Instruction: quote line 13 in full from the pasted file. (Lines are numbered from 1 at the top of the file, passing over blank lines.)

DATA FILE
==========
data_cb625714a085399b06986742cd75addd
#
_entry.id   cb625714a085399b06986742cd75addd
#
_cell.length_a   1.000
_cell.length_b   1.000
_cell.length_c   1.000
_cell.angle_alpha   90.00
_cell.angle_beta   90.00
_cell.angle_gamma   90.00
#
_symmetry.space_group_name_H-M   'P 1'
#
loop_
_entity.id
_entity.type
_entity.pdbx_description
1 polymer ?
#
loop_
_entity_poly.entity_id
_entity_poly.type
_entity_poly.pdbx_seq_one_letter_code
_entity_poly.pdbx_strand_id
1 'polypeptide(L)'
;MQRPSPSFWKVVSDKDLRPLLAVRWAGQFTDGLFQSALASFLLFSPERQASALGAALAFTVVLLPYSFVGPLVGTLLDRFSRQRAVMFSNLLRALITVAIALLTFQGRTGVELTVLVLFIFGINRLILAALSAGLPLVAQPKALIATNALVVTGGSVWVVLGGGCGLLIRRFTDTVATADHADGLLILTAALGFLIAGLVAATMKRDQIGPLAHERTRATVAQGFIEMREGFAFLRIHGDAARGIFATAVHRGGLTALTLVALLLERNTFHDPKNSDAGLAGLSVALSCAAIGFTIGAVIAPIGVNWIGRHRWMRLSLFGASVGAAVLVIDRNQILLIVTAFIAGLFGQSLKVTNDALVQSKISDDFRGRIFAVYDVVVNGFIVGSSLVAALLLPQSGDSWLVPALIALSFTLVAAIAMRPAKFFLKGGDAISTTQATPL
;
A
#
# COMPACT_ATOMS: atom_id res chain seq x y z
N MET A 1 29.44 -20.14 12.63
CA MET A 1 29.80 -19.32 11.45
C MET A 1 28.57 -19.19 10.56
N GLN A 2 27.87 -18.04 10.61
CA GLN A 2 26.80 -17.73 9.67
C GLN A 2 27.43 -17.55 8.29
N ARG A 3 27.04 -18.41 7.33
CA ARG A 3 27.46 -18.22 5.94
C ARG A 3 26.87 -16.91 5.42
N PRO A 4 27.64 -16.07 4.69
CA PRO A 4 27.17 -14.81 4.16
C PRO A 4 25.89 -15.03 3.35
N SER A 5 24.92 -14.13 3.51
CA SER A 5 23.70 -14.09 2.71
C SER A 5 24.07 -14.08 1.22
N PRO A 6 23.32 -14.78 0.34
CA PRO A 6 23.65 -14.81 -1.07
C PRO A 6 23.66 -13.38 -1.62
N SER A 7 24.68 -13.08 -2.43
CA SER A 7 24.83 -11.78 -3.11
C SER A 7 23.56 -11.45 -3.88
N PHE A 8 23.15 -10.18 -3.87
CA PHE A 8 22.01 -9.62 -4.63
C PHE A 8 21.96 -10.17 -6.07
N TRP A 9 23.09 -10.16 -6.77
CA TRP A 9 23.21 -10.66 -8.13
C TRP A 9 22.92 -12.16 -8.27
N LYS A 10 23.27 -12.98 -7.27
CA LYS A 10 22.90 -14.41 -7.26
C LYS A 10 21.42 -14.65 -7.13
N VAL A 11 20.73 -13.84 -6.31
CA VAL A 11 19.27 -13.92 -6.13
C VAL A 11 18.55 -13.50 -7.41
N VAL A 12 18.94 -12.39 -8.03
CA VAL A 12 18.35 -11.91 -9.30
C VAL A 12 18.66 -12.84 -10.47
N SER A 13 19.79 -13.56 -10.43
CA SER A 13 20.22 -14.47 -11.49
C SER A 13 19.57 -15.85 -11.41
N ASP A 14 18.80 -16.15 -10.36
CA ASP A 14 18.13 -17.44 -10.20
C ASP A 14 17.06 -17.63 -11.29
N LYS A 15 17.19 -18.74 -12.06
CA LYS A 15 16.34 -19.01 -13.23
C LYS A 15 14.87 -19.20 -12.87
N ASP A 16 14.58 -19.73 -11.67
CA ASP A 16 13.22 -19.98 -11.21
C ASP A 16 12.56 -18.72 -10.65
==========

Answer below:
#